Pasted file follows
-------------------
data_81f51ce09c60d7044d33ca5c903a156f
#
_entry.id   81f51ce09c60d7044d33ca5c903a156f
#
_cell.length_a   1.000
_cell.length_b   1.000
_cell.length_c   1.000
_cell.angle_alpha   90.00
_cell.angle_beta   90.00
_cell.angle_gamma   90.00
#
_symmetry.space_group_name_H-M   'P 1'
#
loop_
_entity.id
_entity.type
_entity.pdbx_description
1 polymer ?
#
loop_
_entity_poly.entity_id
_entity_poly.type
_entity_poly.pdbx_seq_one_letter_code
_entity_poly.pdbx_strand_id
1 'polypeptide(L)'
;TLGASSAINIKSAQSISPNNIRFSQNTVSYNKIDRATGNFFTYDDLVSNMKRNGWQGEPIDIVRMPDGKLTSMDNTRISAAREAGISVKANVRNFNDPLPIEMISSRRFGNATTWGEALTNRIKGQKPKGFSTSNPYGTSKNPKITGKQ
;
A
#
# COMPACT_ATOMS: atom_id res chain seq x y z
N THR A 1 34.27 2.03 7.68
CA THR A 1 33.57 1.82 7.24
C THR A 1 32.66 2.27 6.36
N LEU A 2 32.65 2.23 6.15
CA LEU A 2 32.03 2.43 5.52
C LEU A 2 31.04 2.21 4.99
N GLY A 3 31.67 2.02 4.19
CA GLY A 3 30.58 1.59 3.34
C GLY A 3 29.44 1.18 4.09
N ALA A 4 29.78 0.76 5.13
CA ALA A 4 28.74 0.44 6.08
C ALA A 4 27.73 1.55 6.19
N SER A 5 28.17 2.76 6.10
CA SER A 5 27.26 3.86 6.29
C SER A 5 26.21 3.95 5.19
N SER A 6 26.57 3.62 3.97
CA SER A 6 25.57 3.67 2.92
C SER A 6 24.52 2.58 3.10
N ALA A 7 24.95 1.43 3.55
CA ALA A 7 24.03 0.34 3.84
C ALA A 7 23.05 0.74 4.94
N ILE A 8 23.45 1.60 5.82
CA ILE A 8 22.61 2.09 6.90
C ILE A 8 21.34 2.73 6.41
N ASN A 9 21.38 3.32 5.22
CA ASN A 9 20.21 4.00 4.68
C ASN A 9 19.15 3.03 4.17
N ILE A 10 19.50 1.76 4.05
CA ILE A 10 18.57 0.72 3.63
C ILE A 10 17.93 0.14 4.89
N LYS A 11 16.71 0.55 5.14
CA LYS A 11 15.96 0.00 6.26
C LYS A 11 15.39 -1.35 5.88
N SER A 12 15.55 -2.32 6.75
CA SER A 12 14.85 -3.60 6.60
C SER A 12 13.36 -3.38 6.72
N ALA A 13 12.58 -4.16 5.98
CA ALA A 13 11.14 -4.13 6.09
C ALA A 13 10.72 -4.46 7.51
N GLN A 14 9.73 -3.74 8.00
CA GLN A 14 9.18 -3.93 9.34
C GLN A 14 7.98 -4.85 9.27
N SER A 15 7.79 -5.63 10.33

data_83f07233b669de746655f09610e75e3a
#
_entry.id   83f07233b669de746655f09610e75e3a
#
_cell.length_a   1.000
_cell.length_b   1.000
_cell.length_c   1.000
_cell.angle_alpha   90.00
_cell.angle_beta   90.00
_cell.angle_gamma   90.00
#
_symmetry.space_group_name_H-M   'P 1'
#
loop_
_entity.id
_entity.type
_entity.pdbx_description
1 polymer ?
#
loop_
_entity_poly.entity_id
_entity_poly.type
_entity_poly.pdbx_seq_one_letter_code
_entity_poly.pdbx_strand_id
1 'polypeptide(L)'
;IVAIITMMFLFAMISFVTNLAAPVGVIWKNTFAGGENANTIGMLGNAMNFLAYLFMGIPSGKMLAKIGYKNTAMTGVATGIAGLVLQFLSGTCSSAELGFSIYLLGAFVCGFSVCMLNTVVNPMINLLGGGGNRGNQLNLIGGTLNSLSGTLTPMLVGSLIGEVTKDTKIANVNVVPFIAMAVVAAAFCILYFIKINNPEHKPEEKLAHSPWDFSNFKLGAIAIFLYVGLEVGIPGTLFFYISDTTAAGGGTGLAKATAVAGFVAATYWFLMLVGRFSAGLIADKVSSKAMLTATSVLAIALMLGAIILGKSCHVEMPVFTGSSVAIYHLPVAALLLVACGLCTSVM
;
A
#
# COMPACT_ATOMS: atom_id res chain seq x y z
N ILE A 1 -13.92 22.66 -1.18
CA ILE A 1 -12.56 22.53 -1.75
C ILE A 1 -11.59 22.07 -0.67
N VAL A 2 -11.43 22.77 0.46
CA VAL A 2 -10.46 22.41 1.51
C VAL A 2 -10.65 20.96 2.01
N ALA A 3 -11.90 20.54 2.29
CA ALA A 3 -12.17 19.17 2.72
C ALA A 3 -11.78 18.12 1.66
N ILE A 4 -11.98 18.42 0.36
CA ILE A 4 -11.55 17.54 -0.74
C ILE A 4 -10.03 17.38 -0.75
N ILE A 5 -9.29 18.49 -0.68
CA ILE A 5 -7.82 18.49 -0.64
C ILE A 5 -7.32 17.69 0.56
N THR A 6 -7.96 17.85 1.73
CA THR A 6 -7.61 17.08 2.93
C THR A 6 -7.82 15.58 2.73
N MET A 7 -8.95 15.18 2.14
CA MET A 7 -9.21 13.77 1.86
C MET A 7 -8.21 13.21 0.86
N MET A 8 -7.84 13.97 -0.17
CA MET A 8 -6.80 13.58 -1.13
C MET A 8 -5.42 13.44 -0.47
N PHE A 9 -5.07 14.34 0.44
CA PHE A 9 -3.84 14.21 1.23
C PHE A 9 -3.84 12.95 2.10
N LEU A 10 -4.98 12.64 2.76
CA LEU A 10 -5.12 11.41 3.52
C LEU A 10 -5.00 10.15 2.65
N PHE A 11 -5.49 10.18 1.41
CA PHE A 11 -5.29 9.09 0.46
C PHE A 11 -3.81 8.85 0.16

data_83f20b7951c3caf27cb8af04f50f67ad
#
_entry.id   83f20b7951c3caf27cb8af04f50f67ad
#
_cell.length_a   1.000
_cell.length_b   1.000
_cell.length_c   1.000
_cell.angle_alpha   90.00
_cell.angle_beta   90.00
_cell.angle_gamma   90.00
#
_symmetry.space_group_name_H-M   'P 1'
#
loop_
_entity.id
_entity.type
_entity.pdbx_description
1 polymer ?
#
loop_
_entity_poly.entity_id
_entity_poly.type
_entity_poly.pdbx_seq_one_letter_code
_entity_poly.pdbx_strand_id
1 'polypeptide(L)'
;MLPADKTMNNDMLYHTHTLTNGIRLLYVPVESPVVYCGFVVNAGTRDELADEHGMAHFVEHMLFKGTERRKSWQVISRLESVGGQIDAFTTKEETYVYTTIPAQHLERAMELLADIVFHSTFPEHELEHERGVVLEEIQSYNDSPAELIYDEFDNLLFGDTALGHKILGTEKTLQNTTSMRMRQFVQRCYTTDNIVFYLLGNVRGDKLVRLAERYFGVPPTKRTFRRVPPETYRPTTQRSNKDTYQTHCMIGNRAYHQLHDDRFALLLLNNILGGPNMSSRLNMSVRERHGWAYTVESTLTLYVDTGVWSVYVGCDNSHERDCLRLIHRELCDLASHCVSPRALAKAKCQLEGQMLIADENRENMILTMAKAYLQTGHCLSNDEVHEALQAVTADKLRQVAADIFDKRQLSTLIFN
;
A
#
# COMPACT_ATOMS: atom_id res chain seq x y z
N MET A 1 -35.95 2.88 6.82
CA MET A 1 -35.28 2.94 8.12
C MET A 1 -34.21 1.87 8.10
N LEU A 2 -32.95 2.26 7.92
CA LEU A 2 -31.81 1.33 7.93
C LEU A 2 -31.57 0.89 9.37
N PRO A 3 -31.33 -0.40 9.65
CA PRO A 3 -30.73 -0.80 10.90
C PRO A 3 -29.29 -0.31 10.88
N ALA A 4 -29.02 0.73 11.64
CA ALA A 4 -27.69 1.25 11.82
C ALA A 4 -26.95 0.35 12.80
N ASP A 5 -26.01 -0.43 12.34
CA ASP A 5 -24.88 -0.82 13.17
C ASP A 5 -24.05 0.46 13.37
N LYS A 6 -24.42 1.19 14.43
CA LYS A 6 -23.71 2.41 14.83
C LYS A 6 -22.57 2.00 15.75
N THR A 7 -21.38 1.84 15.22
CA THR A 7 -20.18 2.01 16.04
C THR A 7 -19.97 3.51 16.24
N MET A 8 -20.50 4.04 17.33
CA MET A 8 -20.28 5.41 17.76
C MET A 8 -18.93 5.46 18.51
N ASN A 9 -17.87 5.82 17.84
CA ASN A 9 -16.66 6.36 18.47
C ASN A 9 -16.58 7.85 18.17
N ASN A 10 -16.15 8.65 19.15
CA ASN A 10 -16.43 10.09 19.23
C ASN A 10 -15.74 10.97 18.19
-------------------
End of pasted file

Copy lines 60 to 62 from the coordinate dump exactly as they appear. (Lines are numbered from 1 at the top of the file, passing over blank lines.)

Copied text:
C ILE A 10 17.93 0.14 4.89
N LYS A 11 16.71 0.55 5.14
CA LYS A 11 15.96 0.00 6.26